Leading social change in medicine

Dr. Priya Veeraraghavan and Dr. Terry Moy-Brown want to create an environment where people can bring their whole selves to work and patients can feel fully connected and supported. It’s a vision that has created excitement throughout the clinic. At launch, more than 100 individuals from across the organization applied to join the Diversity, Equity, and Inclusion Committee. Read more in this third installment of our leading women series.

Part 3: Dr. Priya Veeraraghavan and Dr. Terry Moy-Brown, Diversity, Equity, and Inclusion Committee Founders

Dr. Priya Veeraraghavan is an internist and pediatrician at Vancouver Clinic. Dr. Terry Moy-Brown is an emergency medicine physician. In addition to being talented doctors, these women claim the titles of “mother,” “person of color,” and “advocate.” Their goal is to use their many experiences to lead change on social justice issues.

“When I look at people who are similar to myself, I see a lot more checkpoints, stops, and uncertainty they have to get through,” Dr. Veeraraghavan said. “When we don’t bring light to that, we miss out on a lot of great thinkers and doers.”

To tackle some of the disparities women and minorities face, Dr. Veeraraghavan and Dr. Moy-Brown formed the Diversity, Equity, and Inclusion Committee. The group focuses on topics impacting providers, staff, and patients.

“What’s great about the clinic is at the foundation we have the desire to care about people,” Dr. Moy-Brown said. “It’s written into our mission. Using diversity and inclusion values to do that isn’t a big leap.”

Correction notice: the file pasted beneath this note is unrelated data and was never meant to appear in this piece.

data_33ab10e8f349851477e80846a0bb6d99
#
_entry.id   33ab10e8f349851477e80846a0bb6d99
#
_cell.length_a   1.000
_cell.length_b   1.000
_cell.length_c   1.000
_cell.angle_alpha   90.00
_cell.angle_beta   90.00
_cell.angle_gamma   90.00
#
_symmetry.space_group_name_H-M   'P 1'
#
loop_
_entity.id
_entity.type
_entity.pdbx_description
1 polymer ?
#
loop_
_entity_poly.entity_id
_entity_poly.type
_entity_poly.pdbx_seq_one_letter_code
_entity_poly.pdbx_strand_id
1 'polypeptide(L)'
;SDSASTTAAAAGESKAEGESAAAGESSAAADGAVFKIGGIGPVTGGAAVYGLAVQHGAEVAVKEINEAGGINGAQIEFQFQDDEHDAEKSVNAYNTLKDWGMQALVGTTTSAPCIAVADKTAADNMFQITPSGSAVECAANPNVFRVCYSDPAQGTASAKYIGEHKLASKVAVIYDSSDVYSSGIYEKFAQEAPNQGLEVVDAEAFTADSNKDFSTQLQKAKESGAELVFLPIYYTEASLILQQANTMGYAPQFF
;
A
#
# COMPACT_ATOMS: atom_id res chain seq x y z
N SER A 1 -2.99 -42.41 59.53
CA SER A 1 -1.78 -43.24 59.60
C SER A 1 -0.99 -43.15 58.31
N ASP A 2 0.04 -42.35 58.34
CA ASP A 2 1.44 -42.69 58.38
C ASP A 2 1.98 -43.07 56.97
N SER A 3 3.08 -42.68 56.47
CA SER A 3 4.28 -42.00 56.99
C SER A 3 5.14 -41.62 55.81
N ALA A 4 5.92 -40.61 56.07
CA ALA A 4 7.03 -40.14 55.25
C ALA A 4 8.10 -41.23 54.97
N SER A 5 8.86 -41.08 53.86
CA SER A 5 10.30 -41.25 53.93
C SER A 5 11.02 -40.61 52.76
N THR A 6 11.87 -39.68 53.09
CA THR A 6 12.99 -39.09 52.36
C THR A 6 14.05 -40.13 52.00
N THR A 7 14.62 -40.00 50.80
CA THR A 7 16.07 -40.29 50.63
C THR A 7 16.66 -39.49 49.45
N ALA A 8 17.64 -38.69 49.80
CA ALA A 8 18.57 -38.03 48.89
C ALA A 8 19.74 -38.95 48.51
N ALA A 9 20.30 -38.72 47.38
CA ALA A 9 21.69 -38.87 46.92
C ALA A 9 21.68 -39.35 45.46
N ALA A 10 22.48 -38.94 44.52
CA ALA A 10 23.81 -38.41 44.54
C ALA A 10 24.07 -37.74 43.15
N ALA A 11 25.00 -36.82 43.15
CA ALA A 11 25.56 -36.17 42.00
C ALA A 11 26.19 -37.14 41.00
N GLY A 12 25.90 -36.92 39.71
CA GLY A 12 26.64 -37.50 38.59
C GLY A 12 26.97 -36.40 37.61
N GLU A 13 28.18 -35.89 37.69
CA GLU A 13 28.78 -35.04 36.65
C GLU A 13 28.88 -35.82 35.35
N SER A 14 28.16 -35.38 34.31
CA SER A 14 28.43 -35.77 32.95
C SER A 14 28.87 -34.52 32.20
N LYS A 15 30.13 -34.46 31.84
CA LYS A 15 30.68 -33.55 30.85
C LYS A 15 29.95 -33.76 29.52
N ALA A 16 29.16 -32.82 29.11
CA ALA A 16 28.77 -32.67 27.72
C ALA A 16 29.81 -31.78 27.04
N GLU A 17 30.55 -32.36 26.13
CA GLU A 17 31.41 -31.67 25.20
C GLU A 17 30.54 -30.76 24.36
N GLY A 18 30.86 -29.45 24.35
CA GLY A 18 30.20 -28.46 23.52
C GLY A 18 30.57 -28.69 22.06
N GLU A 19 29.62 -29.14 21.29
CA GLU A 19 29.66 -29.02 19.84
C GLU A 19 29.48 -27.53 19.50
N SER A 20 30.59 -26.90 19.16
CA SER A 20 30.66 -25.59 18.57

The group’s goal is to foster an environment that attracts the best talent, practices inclusivity, and values diverse life experiences in employees and patients. The words might sound lofty or abstract, but the impact on the ground is real.

One of the committee’s first major projects is tackling maternal and infant care. By looking at the health of mothers and their babies by race at a local level, doctors and providers can make changes to serve people better.

“When you track patient outcomes you can improve things for all patients,” Dr. Moy-Brown said.

The committee is looking internally too. It created a zero-tolerance policy for hate speech and discrimination and developed a system for tracking and addressing diversity and equity concerns. Moving forward, the group will focus on changes that enable women and people of color to fill more leadership roles.

In Dr. Veeraraghavan’s experience, even simple changes can make a big impact. Instead of holding meetings at 7 a.m. when many parents—and frequently working mothers—are trying to get their kids ready for school, the committee holds its meetings later in the day or evening.

“Morning meetings may be convenient for many people, perhaps even for the majority, but if you’re leaving women out, it’s not equitable,” she said.

Women outnumber men in medical schools, and half of patients are women. In order for the medical community to intuitively understand the needs of doctors and patients, women’s voices have to be heard, she added.

The committee sees other opportunities for change as well—such as creating mentorship opportunities and celebrating more cultural holidays. For Dr. Moy-Brown, her highest hope is that diversity and inclusivity values become woven into the clinic’s DNA.

“I want it almost to feel like we aren’t working on it, but instead that it permeates everything we do,” she said.

Article Source: Vancouver Clinic